HARRISBURG - The state Senate unanimously approved a bill Wednesday that would ban lawmakers from accepting cash gifts from lobbyists or others seeking to "influence the legislative process."
"Senate approval of this legislation gives hope that an ugly problem is about to yield a responsible solution," said Sen. Lisa Baker (R., Luzerne), sponsor of the bill. "It sets basic ground rules everyone can grasp."
The 49-0 vote followed an unusually quick path for a piece of legislation, and came just weeks after The Inquirer first reported that four Philadelphia lawmakers had been caught on tape taking money from a lobbyist.
Baker praised her colleagues for acting so quickly but added, "The work of reform is far from finished."
Under current law, lawmakers must only disclose gifts with a value of more than $250.
Baker's bill, which now goes to the House for consideration, makes taking a cash gift below $250 a misdemeanor punishable by a fine of at least $1,000. A gift of $250 or more would be a felony, carrying the possibility of jail time.
A similar proposal has been introduced in the House, but it's unclear how quickly that chamber might act.
Last week, House leaders adopted a rule banning cash gifts - a rule the Senate has also adopted. That ban will be considered among several other ethics bills in the House, according to Steve Miskin, a spokesman for House Republicans.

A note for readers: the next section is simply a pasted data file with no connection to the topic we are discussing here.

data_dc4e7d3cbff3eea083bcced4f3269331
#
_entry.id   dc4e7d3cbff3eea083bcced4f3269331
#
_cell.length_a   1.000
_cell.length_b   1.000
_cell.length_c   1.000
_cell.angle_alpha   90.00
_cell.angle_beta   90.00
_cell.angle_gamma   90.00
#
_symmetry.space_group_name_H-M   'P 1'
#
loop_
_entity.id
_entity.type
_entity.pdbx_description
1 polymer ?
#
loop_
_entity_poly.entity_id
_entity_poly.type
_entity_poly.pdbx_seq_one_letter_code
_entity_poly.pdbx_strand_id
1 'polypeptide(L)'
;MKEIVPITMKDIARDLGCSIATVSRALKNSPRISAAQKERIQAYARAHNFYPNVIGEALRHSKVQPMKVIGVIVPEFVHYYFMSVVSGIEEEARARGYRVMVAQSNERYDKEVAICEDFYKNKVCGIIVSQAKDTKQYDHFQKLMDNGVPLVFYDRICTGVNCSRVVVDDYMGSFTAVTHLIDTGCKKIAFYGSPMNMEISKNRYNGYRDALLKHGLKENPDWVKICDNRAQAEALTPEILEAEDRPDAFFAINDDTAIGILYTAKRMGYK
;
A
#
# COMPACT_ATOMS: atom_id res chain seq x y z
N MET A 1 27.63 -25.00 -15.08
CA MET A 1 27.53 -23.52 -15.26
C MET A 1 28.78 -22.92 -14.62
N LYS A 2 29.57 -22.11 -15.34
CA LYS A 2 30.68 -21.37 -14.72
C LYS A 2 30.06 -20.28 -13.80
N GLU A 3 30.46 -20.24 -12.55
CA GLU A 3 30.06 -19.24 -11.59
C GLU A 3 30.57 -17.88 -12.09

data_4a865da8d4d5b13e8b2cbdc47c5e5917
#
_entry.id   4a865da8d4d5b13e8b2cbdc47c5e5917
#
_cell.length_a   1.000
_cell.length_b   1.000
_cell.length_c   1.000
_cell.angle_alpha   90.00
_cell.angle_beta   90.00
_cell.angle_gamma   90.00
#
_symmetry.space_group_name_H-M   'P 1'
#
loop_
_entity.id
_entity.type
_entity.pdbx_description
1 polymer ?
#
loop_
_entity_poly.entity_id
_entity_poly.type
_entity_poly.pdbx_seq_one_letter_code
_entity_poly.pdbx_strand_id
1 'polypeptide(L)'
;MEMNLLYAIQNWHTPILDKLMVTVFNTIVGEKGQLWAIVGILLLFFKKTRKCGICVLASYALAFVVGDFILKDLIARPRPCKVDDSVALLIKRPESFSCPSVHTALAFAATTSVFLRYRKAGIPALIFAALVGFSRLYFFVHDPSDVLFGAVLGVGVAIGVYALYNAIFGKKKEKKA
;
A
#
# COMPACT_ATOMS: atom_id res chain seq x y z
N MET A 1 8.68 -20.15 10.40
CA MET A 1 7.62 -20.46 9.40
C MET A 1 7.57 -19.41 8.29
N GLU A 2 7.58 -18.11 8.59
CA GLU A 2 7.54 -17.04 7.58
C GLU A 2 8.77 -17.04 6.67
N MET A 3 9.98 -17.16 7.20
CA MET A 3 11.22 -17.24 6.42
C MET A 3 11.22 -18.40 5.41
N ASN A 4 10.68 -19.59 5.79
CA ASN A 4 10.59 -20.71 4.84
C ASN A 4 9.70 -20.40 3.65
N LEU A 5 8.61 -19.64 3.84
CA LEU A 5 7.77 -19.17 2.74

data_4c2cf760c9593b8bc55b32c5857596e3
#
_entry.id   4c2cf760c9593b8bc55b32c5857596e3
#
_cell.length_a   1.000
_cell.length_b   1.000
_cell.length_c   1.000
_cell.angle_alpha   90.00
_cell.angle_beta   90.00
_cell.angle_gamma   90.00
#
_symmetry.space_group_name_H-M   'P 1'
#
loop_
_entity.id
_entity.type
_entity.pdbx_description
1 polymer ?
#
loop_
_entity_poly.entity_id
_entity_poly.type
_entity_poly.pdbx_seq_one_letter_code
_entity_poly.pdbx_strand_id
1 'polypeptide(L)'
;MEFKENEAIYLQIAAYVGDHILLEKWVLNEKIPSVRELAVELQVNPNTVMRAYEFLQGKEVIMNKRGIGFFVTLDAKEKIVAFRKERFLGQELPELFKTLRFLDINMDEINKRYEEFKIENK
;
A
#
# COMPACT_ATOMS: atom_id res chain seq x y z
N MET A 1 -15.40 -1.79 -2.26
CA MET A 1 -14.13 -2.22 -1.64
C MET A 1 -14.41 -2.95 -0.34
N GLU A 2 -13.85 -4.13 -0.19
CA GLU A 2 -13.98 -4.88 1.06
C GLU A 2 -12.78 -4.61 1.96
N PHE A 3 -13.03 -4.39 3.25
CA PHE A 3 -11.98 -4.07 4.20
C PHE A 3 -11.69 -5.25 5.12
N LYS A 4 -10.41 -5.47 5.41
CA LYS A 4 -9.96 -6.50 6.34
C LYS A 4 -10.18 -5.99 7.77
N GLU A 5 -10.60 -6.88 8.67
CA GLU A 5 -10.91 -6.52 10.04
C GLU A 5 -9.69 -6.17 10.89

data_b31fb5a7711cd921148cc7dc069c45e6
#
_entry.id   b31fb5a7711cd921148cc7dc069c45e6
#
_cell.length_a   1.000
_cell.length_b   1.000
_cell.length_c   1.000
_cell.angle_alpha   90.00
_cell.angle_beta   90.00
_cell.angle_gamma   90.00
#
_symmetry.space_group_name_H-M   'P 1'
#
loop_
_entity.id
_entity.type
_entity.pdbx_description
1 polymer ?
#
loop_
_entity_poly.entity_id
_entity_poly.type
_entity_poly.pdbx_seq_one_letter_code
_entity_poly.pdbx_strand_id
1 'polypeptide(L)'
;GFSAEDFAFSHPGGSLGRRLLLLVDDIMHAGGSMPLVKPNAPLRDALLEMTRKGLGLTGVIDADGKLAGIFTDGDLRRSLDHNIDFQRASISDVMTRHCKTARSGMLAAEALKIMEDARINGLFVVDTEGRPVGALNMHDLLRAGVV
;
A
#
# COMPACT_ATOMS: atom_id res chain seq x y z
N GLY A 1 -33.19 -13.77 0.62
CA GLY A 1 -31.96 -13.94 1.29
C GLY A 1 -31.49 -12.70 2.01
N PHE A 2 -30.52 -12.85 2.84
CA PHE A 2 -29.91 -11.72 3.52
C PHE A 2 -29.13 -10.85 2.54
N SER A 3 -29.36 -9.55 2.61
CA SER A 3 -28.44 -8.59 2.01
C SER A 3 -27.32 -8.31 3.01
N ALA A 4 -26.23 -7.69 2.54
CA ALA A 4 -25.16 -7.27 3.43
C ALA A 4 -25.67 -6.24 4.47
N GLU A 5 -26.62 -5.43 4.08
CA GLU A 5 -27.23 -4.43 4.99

Gov. Corbett has said he supports a cash gift ban.
The four lawmakers who took a total of $16,000 in cash from a wire-wearing lobbyist are House members. The lobbyist, Tyron B. Ali, had been secretly cooperating with state prosecutors.
Attorney General Kathleen G. Kane shut down the investigation, saying it was flawed and mishandled, though she has since said she believed there was evidence of a crime.
The House Ethics Committee is now reviewing the matter.
The Senate bill that passed Wednesday would ban any checks, money orders, debit cards, or gift cards to legislators. Exceptions would be a gift from a parent, spouse, child, or other close relative.
It excludes properly reported campaign contributions, commercial loans made during the ordinary course of business, gifts offered to the general public, and awards or prizes given out at a contest open to the public.
It also exempts "transactions of equal value" to cover lawmakers who buy and sell items or services either personally or in the course of operating a business.
Sen. Lloyd Smucker (R., Lancaster), a cosponsor of the bill, said ethics reform in the state legislature needs to be stronger.
"It is our responsibility to take direct and decisive action to change the culture, to strengthen ethical standards, and to make certain that enforcement follows infractions and that meaningful penalties are applied," Smucker said.
Smucker, chairman of the state government committee, has scheduled an April 28 hearing to address comprehensive change on all types of gifts and hospitality.
Sen. Anthony Hardy Williams (D., Phila.), speaking on the Senate floor, called the vote on the cash ban the beginning of an effort to reconnect with voters "who have had enough."
"This is a first step toward removing a stain cast on all of us," he said.